Abstract

Circular RNAs (circRNAs) may be potential biomarkers or therapeutic targets of hemophagocytic syndrome (HPS) due to their high stability, covalently closed structure and implicated roles in gene regulation. The aim of the present study was to determine and characterize the circRNAs from natural killer (NK)/T-cell lymphoma-associated hemophagocytic syndrome (NK/T-LAHS). CircRNA in NK/T-LAHS and healthy control patient serum were assessed using next-generation sequencing (NGS). One hundred and forty-three differentially expressed circRNAs of which 114 were up-regulated and 29 were down-regulated in NK/T-LAHS patients were identified. Next, Gene Ontology (GO) function and Kyoto Encyclopedia of Genes and Genomes (KEGG) pathway analyses to explore the roles of these circRNAs were utilized, and a microRNA (miRNA) target gene prediction software to predict the interaction of circRNAs and miRNAs was used. Moreover, five circRNAs were then selected as NK/T-LAHS candidate circRNAs which were related to tumors and contained NK/T-LAHS-related miRNA-binding sites. Using real-time PCR, the significant up-regulation of these five circRNAs in NK/T-LAHS patient serum were verified. Together these results show that circRNAs may serve as valuable diagnostic biomarkers of early NK/T-LAHS, with potential therapeutic targets in disease progression.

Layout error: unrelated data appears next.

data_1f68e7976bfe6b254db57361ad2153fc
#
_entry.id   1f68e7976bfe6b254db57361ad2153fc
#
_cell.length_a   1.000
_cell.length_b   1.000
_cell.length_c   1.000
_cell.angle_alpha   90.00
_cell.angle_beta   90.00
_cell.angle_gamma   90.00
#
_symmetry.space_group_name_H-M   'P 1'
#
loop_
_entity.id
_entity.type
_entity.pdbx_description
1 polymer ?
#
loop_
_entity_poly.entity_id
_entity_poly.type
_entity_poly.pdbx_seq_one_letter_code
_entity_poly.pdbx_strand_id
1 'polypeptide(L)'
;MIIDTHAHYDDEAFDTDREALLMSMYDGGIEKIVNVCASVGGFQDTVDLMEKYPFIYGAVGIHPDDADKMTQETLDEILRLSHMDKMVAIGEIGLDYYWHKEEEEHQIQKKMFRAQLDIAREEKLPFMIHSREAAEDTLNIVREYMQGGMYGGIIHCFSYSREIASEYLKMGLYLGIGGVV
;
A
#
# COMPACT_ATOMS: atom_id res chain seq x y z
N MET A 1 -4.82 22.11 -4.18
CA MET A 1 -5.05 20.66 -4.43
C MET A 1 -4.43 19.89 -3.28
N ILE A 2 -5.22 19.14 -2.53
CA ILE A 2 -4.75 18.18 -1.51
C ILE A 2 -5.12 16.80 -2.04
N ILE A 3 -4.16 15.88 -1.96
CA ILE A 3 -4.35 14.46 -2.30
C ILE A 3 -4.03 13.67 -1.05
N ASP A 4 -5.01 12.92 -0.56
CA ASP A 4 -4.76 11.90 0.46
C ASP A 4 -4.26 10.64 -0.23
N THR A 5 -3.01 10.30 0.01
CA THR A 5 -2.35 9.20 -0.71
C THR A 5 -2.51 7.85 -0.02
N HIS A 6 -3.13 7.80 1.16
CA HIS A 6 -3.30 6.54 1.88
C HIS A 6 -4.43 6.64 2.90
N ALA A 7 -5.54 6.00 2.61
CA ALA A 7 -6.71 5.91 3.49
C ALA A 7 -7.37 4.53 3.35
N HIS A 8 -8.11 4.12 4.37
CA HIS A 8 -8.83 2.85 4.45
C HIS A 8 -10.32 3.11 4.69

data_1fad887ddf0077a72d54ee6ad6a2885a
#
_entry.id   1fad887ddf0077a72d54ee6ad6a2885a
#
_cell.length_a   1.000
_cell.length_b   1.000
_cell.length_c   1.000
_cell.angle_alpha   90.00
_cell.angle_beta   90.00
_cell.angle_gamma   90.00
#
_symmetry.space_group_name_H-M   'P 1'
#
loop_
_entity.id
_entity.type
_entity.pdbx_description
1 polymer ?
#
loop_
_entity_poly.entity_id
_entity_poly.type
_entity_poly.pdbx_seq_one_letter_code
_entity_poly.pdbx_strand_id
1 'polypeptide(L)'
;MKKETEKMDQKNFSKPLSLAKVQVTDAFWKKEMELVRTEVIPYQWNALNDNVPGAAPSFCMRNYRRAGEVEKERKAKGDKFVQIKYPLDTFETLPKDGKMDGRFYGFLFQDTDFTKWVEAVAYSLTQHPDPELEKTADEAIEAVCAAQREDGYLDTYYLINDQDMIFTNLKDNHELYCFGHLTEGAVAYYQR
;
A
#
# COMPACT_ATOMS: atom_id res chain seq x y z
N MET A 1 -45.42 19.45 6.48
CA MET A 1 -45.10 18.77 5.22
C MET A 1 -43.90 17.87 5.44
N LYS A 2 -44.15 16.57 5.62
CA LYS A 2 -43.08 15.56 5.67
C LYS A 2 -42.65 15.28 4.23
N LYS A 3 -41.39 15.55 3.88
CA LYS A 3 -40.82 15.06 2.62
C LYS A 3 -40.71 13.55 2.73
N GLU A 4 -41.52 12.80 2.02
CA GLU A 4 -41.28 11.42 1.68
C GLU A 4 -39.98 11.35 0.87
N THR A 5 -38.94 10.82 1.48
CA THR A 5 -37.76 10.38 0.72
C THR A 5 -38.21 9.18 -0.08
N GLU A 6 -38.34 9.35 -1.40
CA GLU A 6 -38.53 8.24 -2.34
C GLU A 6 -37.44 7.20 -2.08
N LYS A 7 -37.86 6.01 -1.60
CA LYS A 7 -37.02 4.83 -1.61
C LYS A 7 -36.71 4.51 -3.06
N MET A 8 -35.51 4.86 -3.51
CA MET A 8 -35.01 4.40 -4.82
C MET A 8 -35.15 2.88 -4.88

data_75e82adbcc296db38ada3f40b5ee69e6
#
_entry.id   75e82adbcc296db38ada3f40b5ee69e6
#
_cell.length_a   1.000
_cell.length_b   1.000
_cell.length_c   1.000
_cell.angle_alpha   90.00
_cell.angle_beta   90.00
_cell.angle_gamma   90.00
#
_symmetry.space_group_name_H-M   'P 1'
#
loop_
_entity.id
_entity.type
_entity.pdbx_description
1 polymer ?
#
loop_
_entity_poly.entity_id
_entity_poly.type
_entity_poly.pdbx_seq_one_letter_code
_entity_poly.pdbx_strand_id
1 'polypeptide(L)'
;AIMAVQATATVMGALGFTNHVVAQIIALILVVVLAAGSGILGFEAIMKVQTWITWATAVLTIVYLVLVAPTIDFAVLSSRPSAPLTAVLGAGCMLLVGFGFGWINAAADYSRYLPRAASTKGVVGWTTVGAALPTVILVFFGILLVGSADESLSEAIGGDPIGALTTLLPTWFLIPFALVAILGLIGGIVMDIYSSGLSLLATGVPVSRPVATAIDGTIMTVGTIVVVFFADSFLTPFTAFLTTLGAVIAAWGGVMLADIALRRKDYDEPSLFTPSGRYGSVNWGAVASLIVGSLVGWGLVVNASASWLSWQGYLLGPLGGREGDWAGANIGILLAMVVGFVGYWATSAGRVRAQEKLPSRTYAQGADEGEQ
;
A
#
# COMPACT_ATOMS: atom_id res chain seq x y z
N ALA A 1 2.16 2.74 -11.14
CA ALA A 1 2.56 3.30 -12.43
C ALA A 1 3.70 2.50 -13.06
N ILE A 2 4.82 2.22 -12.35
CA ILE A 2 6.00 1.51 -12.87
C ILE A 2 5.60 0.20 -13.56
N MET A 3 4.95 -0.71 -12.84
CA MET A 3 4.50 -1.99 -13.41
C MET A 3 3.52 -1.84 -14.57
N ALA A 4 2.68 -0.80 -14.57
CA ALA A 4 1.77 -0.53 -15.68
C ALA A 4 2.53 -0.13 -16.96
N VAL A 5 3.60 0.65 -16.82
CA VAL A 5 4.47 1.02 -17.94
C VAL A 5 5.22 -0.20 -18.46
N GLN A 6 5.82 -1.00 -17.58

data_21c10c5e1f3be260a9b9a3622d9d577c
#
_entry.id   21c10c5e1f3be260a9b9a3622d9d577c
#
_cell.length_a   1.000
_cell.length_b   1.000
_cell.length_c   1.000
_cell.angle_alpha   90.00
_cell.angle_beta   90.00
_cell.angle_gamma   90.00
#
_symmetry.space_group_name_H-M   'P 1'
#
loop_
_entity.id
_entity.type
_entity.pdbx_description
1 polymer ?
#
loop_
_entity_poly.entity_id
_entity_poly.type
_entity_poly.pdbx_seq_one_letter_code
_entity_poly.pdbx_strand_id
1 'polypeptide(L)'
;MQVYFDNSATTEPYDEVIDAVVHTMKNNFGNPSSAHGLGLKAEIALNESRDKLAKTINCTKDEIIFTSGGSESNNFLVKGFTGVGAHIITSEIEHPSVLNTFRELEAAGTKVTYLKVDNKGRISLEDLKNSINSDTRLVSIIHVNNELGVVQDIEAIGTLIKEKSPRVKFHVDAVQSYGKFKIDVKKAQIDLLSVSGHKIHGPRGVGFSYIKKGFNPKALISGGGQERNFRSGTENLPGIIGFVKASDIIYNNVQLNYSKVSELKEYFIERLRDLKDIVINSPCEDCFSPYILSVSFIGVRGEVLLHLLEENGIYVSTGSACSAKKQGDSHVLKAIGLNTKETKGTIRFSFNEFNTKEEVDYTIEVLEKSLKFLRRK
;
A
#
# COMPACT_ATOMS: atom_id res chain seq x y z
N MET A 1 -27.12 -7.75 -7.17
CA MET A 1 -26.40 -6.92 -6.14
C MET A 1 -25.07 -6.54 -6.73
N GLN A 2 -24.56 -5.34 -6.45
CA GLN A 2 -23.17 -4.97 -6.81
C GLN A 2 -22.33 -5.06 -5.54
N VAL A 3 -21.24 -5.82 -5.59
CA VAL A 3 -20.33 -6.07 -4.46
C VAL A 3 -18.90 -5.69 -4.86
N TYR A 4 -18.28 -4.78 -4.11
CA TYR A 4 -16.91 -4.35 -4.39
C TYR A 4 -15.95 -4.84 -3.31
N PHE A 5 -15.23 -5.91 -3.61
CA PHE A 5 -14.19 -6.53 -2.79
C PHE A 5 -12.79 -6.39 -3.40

Introduction

Hemophagocytic lymphohistiocytosis (HLH), also called hemophagocytic syndrome (HPS), is a potentially life-threatening disease characterized by impaired natural killer (NK) and cytotoxic T-cell function, cytokine storm and overwhelming inflammation [1,2]. Recent studies have demonstrated that hyperbilirubinemia, viral infection, NK/T lymphoma, ferritin, serum β2-microglobulin, and serum fibrinogen predict the survival outcomes of secondary HLH (sHLH) patients [3–6]. However, the prognostic accuracy of these clinical parameters has not been fully verified in patients with sHLH. Novel prognostic biomarkers mirroring different pathophysiological mechanisms need to be identified for individualized risk assessment.

Circular RNA (circRNA) is a novel molecule that is formed by a covalently closed loop with different sizes and sources and represents a class of abundant, stable and widely existing RNA molecules in animals [7,8]. It plays an important role in biological processes (BPs). For example, circRNAs act as microRNA (miRNA) sponges [9], RNA-binding proteins and mRNA ‘magnets’ to guide protein translation [10]. CircRNA interacts with disease-related miRNA through a competitive endogenous RNA (ceRNA) mechanism, and plays an important regulatory role in disease[11,12]. However, the role of circRNA in NK/T-cell lymphoma-related hemophagocytic syndrome has not been determined.